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College Rugby Mourns Curt Huckaby

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College Rugby Mourns Curt Huckaby

This remembrance of Curt Huckaby, who started the rugby program at Arkansas State and was its life force for many years, was submitted by Patrick Stewart of Arkansas State Univesity.

After a long battle with Lou Gehrig’s disease, long time Arkansas State University coach Curt Huckaby died the morning of Monday June 20th, 2016. Coach Huckaby’s legacy on the rugby pitch is beyond compare. Learning the grand game at Chico State University during his undergraduate years, he continued to hone his skills at the University of Arkansas-Fayetteville during law school before moving back to his family home in Northeast Arkansas. During his fourteen years of coaching in both the second and first division of college rugby, he notched a record of 144 wins, 83 losses and one draw. Under his leadership ASU’s rugby team made it to the Elite Eight every year they played Division 2 rugby with the exception of 2005, won the Plate National Championship in 2000, and were runners up in 2001, 2004, and 2007. Along the way, he coached sixteen All Americans and numerous regional select side players.

Coach Huckaby’s on-field record, while impressive, barely scratches the surface of his impact on those who played for and toiled alongside him. Nor does it do justice to how much effort and care he put into his players. I was fortunate to be his assistant coach from 1999 to 2007 and experienced first hand the many hours of labor that went into forging assemblages of young men into cohesive and coherent teams. This work went well beyond the three practices a week with games on Saturday most every fall and spring weekend to include a host of unsung and often under-appreciated exertions. Rarely did the young men playing the games and the fans on the sideline see the effort he put into coordinating games and travel, arranging scholarships and developing relationships with the University, providing advice both legal and personal, and often just listening to the concerns and woes of players with careful empathy. Summers for Coach Huckaby were often spent on the road either attaining the highest level of coaching certification or recruiting players from around the country; when at home in Jonesboro, the off-season was spent growing rugby from the grass roots upwards not only figuratively through his interactions with Midsouth coaches, players, and officials but also literally as he leveled, planted, and watered both ASU’s rugby pitches.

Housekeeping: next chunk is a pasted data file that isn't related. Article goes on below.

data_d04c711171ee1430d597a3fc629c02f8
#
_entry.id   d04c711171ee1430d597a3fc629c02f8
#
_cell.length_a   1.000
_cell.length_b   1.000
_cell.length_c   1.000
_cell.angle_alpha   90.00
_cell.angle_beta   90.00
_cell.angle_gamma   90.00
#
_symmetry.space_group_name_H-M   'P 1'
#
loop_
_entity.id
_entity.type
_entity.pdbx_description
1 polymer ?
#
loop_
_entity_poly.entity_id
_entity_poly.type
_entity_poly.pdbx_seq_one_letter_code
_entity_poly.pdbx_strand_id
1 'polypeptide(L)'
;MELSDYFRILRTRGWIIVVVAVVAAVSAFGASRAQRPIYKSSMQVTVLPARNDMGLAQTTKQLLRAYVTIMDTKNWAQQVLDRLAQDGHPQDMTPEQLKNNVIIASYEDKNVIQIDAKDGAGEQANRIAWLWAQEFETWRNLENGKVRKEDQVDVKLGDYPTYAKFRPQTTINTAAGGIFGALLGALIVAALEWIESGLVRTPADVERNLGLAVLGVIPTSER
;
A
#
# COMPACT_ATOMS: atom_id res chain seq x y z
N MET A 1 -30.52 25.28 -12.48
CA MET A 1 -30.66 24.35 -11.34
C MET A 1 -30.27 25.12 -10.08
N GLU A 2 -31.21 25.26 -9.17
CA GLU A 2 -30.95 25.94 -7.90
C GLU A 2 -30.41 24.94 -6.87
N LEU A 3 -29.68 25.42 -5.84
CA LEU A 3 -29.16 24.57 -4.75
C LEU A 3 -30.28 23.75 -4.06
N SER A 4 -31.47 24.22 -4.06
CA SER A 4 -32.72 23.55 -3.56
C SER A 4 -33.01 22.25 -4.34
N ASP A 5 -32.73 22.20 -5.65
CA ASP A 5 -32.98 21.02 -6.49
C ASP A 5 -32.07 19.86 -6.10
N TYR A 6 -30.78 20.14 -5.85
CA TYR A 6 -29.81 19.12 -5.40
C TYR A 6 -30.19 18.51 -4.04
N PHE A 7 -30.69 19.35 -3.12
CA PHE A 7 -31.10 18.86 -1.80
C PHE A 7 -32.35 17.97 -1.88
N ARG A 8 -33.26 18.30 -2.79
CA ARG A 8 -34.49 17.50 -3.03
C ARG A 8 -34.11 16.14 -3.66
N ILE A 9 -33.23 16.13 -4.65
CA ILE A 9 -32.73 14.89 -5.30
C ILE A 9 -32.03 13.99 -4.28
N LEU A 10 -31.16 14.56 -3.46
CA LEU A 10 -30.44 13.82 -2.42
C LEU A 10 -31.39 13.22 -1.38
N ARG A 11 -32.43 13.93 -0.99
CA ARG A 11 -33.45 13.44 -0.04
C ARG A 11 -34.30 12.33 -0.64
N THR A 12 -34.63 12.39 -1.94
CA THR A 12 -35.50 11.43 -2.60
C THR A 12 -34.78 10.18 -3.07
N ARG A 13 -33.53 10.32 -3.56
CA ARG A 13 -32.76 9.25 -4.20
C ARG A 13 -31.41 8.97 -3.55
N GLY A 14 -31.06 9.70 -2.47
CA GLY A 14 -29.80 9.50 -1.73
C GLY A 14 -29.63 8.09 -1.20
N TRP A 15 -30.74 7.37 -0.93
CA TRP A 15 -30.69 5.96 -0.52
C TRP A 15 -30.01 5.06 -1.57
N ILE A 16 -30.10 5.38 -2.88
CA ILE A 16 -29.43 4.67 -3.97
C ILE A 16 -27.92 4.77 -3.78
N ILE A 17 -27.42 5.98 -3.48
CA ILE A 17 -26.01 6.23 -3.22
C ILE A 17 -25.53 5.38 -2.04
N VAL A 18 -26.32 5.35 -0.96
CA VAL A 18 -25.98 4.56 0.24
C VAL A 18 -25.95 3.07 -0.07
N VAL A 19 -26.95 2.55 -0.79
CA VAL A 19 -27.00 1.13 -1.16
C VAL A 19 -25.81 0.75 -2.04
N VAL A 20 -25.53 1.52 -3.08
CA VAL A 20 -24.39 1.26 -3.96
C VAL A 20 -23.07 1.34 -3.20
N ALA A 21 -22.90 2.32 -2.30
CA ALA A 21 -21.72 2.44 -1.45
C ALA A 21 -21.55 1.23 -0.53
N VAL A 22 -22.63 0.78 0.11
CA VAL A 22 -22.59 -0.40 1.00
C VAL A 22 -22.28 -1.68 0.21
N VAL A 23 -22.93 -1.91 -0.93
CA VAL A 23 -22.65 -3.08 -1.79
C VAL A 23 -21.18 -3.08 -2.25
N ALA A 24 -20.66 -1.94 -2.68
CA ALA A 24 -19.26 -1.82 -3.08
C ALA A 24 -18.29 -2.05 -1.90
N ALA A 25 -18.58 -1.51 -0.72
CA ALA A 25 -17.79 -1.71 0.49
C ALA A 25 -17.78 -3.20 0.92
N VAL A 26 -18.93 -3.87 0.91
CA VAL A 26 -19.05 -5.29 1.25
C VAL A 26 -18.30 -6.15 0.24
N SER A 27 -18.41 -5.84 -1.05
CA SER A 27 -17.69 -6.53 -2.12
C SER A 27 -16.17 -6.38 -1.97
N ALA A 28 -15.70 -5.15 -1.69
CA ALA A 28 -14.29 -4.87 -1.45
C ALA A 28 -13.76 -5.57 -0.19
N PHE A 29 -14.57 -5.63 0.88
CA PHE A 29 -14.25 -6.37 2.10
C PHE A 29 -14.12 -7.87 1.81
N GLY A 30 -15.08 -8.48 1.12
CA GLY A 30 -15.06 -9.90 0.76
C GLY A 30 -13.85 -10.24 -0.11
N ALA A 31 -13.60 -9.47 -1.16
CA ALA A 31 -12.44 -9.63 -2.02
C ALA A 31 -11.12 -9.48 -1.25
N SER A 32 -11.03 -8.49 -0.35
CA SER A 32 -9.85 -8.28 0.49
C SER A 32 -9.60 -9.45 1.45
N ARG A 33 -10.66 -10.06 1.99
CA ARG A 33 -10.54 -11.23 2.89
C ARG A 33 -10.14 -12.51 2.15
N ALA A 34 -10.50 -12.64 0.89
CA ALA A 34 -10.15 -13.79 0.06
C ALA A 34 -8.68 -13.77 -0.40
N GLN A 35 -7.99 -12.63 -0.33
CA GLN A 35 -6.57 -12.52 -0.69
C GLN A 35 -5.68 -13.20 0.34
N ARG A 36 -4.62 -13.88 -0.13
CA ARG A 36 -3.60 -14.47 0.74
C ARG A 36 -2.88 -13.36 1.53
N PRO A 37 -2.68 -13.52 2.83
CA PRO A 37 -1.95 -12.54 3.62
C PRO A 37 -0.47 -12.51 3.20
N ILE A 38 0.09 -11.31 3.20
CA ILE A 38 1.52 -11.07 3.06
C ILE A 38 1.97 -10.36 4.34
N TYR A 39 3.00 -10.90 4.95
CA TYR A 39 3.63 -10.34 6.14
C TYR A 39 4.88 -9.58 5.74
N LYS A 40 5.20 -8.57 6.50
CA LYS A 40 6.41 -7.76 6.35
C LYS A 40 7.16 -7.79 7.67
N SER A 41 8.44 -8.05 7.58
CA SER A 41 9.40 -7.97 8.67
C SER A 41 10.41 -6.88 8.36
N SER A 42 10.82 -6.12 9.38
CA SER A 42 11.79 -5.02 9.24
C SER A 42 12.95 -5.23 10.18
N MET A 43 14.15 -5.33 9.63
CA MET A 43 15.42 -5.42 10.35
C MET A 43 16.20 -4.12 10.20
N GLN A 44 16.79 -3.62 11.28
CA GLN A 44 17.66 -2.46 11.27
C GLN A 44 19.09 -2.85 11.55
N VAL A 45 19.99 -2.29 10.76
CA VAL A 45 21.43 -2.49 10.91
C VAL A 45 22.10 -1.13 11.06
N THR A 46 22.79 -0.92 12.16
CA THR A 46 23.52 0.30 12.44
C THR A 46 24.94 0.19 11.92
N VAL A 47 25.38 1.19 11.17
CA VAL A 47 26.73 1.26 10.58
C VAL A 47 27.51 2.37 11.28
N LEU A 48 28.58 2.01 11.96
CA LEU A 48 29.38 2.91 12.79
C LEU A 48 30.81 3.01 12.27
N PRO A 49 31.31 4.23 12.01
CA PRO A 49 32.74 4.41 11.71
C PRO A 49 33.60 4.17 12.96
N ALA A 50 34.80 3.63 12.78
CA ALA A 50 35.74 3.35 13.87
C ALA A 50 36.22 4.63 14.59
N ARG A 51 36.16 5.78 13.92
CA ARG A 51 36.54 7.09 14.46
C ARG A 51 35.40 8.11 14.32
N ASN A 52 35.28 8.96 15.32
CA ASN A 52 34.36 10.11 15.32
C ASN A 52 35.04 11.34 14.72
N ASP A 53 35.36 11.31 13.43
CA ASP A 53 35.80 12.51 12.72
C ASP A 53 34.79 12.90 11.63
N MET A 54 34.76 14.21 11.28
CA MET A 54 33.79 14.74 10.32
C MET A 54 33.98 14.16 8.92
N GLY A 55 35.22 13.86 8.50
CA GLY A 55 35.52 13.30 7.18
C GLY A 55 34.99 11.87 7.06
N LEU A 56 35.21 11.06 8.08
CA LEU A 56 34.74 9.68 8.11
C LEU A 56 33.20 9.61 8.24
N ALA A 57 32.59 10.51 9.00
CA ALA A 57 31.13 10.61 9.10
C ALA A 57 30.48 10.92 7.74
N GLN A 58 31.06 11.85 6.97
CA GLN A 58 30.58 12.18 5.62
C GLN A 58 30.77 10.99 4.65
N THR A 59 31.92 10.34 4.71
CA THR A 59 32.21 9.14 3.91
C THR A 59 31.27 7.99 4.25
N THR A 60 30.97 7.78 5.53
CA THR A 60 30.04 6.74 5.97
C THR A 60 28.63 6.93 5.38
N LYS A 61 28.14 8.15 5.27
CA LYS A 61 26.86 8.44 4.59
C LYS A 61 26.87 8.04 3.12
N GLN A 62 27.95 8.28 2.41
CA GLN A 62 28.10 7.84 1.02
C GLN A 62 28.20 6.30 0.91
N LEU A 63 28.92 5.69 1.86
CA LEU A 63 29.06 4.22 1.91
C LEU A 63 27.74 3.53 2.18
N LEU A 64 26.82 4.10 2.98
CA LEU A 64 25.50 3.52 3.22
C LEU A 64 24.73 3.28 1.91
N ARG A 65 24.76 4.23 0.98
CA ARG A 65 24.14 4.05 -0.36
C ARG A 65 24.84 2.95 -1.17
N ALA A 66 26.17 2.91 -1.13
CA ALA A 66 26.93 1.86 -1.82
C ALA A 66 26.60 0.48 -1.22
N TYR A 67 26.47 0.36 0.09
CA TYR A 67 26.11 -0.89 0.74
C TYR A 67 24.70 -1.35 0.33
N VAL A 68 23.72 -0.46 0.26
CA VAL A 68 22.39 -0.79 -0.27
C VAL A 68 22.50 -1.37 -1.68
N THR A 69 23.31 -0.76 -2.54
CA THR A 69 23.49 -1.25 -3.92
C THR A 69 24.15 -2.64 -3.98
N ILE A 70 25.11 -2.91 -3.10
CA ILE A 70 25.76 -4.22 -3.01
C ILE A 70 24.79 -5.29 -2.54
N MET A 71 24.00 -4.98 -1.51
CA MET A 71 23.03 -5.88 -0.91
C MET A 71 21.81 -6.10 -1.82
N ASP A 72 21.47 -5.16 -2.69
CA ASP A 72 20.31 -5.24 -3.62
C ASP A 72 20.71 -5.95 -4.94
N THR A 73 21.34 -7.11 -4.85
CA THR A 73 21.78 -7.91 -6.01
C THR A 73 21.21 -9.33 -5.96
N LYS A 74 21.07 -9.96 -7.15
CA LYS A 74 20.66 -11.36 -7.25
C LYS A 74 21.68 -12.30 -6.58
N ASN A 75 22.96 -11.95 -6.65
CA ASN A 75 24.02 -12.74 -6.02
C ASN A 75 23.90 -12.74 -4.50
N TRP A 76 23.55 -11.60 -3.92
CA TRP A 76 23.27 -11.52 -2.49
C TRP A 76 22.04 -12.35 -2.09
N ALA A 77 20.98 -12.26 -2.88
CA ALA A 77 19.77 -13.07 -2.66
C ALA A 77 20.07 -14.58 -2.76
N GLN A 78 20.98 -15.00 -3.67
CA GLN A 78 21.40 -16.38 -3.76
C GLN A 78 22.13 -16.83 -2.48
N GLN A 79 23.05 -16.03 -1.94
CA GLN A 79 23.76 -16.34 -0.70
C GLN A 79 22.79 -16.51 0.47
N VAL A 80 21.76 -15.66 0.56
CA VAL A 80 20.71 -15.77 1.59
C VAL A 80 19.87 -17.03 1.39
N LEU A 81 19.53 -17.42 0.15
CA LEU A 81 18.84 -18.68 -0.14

Coach Huckaby’s passing one day removed from Father’s Day while heartrending, can be seen as fitting, as more than anything family was everything for him. It was most visibly seen in the great joy he took in his wife Vicki, his children Matt, Curtis, and Ashley, and now his grandchildren. Family likewise pervaded his approach to the rugby team, with all his players treated like kin with respect, toughness, and humor. Every Sunday, after nearly every Saturday match, he and Vicki would host match video viewing parties where praising, ribbing, and laughter would accompany and underscore the lessons of teamwork and toughness. With often over twenty young men crammed into his living room, Coach Huckaby not only taught rugby, he forged a family of the often lost, confused (sometimes dazed), young men searching for meaning and connection.

Coach Huckaby realized that rugby provided a bridge to manhood by providing a family for these young men. To those who had loving fathers, he provided yet another outstanding ideal. To those of us lacking a strong paternal role model, he provided a living, laughing, loving example of how a man can exert power wisely, embrace flaws knowingly, overcome adversity gracefully, all while striving for the perfection relentlessly even as it eludes one’s grasp. While every young man that plays Arkansas State University rugby will be affected by Coach Huckaby’s contribution, those of us who knew the man personally will pass on a more lasting legacy, one of how to embrace mistakes with humor, strive ever harder.

Coach Curt Huckaby will be missed by all those who knew him. ​